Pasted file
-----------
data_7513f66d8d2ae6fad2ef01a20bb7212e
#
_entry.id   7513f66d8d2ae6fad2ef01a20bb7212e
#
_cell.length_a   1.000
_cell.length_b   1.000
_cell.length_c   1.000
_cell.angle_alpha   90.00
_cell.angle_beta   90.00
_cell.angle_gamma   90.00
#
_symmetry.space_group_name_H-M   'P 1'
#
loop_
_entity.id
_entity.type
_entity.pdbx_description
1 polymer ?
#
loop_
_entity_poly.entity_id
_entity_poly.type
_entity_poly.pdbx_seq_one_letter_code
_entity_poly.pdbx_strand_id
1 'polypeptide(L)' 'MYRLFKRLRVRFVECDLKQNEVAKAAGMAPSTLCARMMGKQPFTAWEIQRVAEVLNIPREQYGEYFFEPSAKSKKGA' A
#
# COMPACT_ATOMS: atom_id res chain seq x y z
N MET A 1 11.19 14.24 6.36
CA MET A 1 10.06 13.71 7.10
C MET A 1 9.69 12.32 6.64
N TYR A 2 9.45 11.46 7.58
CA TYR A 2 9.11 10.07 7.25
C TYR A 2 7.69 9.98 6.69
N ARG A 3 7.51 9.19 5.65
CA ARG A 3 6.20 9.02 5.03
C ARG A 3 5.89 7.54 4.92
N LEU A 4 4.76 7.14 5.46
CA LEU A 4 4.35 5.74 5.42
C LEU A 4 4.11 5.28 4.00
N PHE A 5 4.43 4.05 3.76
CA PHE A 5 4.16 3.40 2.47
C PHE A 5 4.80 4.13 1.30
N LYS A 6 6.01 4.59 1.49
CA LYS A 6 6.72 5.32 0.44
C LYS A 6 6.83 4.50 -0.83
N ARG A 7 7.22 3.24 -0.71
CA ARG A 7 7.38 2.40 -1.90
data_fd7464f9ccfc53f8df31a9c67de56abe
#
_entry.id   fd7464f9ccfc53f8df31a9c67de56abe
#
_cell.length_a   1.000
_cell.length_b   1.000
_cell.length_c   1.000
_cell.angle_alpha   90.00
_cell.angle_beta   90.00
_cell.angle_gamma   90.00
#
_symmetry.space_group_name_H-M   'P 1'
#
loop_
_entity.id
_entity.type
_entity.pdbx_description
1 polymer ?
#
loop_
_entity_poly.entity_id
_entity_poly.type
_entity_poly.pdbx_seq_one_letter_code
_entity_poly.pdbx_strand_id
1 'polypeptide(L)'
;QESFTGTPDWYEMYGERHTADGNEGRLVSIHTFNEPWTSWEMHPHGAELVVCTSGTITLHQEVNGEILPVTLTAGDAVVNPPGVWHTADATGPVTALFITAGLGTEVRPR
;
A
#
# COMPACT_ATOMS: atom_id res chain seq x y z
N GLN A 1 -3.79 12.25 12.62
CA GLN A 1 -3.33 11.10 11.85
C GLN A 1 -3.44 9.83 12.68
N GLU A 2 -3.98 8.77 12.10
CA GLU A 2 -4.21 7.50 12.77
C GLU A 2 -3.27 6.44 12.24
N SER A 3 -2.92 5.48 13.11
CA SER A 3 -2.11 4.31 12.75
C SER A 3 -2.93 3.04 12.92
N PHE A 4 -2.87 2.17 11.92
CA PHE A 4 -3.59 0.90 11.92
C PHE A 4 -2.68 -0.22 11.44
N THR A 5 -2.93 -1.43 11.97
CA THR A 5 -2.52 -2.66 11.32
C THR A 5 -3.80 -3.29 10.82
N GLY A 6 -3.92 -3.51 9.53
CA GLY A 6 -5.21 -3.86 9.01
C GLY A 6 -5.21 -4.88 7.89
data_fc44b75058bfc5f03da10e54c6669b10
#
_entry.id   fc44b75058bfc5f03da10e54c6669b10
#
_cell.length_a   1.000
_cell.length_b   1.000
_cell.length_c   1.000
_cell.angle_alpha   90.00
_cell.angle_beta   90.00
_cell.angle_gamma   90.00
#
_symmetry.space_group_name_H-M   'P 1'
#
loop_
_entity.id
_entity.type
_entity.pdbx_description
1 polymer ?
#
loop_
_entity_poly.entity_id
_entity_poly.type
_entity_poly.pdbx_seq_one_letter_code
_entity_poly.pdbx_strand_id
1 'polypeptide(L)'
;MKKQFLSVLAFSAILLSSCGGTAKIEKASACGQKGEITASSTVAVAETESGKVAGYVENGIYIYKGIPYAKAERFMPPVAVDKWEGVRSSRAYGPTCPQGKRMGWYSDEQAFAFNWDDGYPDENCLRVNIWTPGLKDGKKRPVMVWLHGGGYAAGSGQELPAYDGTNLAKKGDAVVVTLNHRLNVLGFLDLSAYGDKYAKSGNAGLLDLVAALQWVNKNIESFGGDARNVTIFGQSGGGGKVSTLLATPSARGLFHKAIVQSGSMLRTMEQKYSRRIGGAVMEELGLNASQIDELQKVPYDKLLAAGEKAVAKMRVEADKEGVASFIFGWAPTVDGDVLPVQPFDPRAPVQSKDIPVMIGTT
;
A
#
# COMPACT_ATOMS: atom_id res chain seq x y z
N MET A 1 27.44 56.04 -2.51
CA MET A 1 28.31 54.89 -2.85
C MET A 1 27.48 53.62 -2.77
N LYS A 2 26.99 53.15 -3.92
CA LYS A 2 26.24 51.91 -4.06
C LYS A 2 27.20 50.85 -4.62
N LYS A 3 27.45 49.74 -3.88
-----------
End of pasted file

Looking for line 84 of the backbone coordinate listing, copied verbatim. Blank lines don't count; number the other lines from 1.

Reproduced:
N SER A 3 -2.92 5.48 13.11